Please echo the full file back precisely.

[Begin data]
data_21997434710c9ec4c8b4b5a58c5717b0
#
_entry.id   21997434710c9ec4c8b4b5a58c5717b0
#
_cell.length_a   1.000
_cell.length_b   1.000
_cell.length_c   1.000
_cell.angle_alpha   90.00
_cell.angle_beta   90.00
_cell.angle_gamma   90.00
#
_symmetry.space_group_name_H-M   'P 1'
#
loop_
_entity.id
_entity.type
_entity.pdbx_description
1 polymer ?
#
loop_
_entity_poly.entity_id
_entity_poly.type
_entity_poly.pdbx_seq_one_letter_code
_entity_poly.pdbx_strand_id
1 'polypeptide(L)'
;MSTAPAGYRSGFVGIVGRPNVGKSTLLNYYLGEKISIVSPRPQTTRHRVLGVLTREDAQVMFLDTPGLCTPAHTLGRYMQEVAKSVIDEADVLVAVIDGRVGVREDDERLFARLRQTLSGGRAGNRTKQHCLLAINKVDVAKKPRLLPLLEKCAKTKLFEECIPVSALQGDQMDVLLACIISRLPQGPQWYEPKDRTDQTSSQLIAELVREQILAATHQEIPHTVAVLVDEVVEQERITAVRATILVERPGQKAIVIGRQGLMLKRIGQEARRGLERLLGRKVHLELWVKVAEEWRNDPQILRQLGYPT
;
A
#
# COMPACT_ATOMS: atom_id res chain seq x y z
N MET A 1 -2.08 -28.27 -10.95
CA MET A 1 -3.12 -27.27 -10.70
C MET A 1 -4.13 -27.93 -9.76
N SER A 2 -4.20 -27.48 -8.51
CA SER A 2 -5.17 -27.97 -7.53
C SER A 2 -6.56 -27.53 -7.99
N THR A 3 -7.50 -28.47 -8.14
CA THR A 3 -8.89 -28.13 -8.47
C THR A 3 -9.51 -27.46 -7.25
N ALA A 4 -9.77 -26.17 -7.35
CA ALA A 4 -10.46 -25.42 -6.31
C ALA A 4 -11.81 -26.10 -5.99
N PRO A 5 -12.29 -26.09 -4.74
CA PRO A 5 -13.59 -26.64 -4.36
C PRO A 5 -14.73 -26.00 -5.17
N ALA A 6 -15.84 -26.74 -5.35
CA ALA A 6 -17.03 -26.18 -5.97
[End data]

data_21997434710c9ec4c8b4b5a58c5717b0
#
_entry.id   21997434710c9ec4c8b4b5a58c5717b0
#
_cell.length_a   1.000
_cell.length_b   1.000
_cell.length_c   1.000
_cell.angle_alpha   90.00
_cell.angle_beta   90.00
_cell.angle_gamma   90.00
#
_symmetry.space_group_name_H-M   'P 1'
#
loop_
_entity.id
_entity.type
_entity.pdbx_description
1 polymer ?
#
loop_
_entity_poly.entity_id
_entity_poly.type
_entity_poly.pdbx_seq_one_letter_code
_entity_poly.pdbx_strand_id
1 'polypeptide(L)'
;MSTAPAGYRSGFVGIVGRPNVGKSTLLNYYLGEKISIVSPRPQTTRHRVLGVLTREDAQVMFLDTPGLCTPAHTLGRYMQEVAKSVIDEADVLVAVIDGRVGVREDDERLFARLRQTLSGGRAGNRTKQHCLLAINKVDVAKKPRLLPLLEKCAKTKLFEECIPVSALQGDQMDVLLACIISRLPQGPQWYEPKDRTDQTSSQLIAELVREQILAATHQEIPHTVAVLVDEVVEQERITAVRATILVERPGQKAIVIGRQGLMLKRIGQEARRGLERLLGRKVHLELWVKVAEEWRNDPQILRQLGYPT
;
A
#
# COMPACT_ATOMS: atom_id res chain seq x y z
N MET A 1 -2.08 -28.27 -10.95
CA MET A 1 -3.12 -27.27 -10.70
C MET A 1 -4.13 -27.93 -9.76
N SER A 2 -4.20 -27.48 -8.51
CA SER A 2 -5.17 -27.97 -7.53
C SER A 2 -6.56 -27.53 -7.99
N THR A 3 -7.50 -28.47 -8.14
CA THR A 3 -8.89 -28.13 -8.47
C THR A 3 -9.51 -27.46 -7.25
N ALA A 4 -9.77 -26.17 -7.35
CA ALA A 4 -10.46 -25.42 -6.31
C ALA A 4 -11.81 -26.10 -5.99
N PRO A 5 -12.29 -26.09 -4.74
CA PRO A 5 -13.59 -26.64 -4.36
C PRO A 5 -14.73 -26.00 -5.17
N ALA A 6 -15.84 -26.74 -5.35
CA ALA A 6 -17.03 -26.18 -5.97